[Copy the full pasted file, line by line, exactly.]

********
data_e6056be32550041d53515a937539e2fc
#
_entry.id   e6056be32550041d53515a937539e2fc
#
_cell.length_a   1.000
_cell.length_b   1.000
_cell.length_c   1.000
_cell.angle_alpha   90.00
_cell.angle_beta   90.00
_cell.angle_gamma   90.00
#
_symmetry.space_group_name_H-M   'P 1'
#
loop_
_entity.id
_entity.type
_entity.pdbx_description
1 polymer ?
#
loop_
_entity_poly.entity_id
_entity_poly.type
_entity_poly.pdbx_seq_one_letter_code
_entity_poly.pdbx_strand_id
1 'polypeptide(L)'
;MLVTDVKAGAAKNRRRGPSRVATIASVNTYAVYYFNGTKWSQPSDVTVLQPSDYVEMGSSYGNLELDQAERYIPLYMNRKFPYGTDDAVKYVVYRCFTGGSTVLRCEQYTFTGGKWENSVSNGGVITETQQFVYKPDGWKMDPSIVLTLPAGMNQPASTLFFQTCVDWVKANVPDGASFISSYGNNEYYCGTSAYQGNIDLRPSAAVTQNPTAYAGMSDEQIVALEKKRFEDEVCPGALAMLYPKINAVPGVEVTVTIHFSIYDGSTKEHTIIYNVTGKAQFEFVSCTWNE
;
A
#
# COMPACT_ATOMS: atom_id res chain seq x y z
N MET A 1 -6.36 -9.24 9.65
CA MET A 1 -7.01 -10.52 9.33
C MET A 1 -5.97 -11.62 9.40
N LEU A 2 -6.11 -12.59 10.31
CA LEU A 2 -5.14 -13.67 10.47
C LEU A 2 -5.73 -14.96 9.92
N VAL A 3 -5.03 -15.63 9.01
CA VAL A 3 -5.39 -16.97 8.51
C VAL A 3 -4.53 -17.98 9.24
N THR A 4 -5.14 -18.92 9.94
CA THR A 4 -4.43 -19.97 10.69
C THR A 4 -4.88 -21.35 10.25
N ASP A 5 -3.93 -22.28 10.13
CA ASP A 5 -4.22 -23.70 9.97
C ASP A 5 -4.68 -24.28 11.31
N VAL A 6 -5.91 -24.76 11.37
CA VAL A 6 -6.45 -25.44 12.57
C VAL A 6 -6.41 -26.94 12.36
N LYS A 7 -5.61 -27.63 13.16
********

data_e6056be32550041d53515a937539e2fc
#
_entry.id   e6056be32550041d53515a937539e2fc
#
_cell.length_a   1.000
_cell.length_b   1.000
_cell.length_c   1.000
_cell.angle_alpha   90.00
_cell.angle_beta   90.00
_cell.angle_gamma   90.00
#
_symmetry.space_group_name_H-M   'P 1'
#
loop_
_entity.id
_entity.type
_entity.pdbx_description
1 polymer ?
#
loop_
_entity_poly.entity_id
_entity_poly.type
_entity_poly.pdbx_seq_one_letter_code
_entity_poly.pdbx_strand_id
1 'polypeptide(L)'
;MLVTDVKAGAAKNRRRGPSRVATIASVNTYAVYYFNGTKWSQPSDVTVLQPSDYVEMGSSYGNLELDQAERYIPLYMNRKFPYGTDDAVKYVVYRCFTGGSTVLRCEQYTFTGGKWENSVSNGGVITETQQFVYKPDGWKMDPSIVLTLPAGMNQPASTLFFQTCVDWVKANVPDGASFISSYGNNEYYCGTSAYQGNIDLRPSAAVTQNPTAYAGMSDEQIVALEKKRFEDEVCPGALAMLYPKINAVPGVEVTVTIHFSIYDGSTKEHTIIYNVTGKAQFEFVSCTWNE
;
A
#
# COMPACT_ATOMS: atom_id res chain seq x y z
N MET A 1 -6.36 -9.24 9.65
CA MET A 1 -7.01 -10.52 9.33
C MET A 1 -5.97 -11.62 9.40
N LEU A 2 -6.11 -12.59 10.31
CA LEU A 2 -5.14 -13.67 10.47
C LEU A 2 -5.73 -14.96 9.92
N VAL A 3 -5.03 -15.63 9.01
CA VAL A 3 -5.39 -16.97 8.51
C VAL A 3 -4.53 -17.98 9.24
N THR A 4 -5.14 -18.92 9.94
CA THR A 4 -4.43 -19.97 10.69
C THR A 4 -4.88 -21.35 10.25
N ASP A 5 -3.93 -22.28 10.13
CA ASP A 5 -4.22 -23.70 9.97
C ASP A 5 -4.68 -24.28 11.31
N VAL A 6 -5.91 -24.76 11.37
CA VAL A 6 -6.45 -25.44 12.57
C VAL A 6 -6.41 -26.94 12.36
N LYS A 7 -5.61 -27.63 13.16